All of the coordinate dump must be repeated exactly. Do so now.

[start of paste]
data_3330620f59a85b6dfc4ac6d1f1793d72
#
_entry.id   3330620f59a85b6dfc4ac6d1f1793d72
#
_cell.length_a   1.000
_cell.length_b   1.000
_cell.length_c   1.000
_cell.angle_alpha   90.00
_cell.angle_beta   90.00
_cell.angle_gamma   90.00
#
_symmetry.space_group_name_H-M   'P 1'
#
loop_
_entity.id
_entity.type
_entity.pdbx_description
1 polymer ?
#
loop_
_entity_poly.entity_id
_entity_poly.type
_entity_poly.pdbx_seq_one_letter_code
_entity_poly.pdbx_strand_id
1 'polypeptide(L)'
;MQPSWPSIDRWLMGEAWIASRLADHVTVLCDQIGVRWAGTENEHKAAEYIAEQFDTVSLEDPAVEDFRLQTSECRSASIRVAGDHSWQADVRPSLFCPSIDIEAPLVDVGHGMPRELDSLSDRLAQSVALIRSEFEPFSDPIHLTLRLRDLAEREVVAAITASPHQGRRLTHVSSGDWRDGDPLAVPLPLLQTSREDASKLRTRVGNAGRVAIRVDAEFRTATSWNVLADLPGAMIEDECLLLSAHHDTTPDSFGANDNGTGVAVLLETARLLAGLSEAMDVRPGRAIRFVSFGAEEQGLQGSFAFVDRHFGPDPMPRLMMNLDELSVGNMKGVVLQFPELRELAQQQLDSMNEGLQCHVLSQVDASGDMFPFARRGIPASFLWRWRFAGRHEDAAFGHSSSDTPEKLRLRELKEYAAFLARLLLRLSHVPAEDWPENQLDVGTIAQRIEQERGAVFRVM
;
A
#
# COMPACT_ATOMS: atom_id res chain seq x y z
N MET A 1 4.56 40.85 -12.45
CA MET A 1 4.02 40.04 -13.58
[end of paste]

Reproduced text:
data_3330620f59a85b6dfc4ac6d1f1793d72
#
_entry.id   3330620f59a85b6dfc4ac6d1f1793d72
#
_cell.length_a   1.000
_cell.length_b   1.000
_cell.length_c   1.000
_cell.angle_alpha   90.00
_cell.angle_beta   90.00
_cell.angle_gamma   90.00
#
_symmetry.space_group_name_H-M   'P 1'
#
loop_
_entity.id
_entity.type
_entity.pdbx_description
1 polymer ?
#
loop_
_entity_poly.entity_id
_entity_poly.type
_entity_poly.pdbx_seq_one_letter_code
_entity_poly.pdbx_strand_id
1 'polypeptide(L)'
;MQPSWPSIDRWLMGEAWIASRLADHVTVLCDQIGVRWAGTENEHKAAEYIAEQFDTVSLEDPAVEDFRLQTSECRSASIRVAGDHSWQADVRPSLFCPSIDIEAPLVDVGHGMPRELDSLSDRLAQSVALIRSEFEPFSDPIHLTLRLRDLAEREVVAAITASPHQGRRLTHVSSGDWRDGDPLAVPLPLLQTSREDASKLRTRVGNAGRVAIRVDAEFRTATSWNVLADLPGAMIEDECLLLSAHHDTTPDSFGANDNGTGVAVLLETARLLAGLSEAMDVRPGRAIRFVSFGAEEQGLQGSFAFVDRHFGPDPMPRLMMNLDELSVGNMKGVVLQFPELRELAQQQLDSMNEGLQCHVLSQVDASGDMFPFARRGIPASFLWRWRFAGRHEDAAFGHSSSDTPEKLRLRELKEYAAFLARLLLRLSHVPAEDWPENQLDVGTIAQRIEQERGAVFRVM
;
A
#
# COMPACT_ATOMS: atom_id res chain seq x y z
N MET A 1 4.56 40.85 -12.45
CA MET A 1 4.02 40.04 -13.58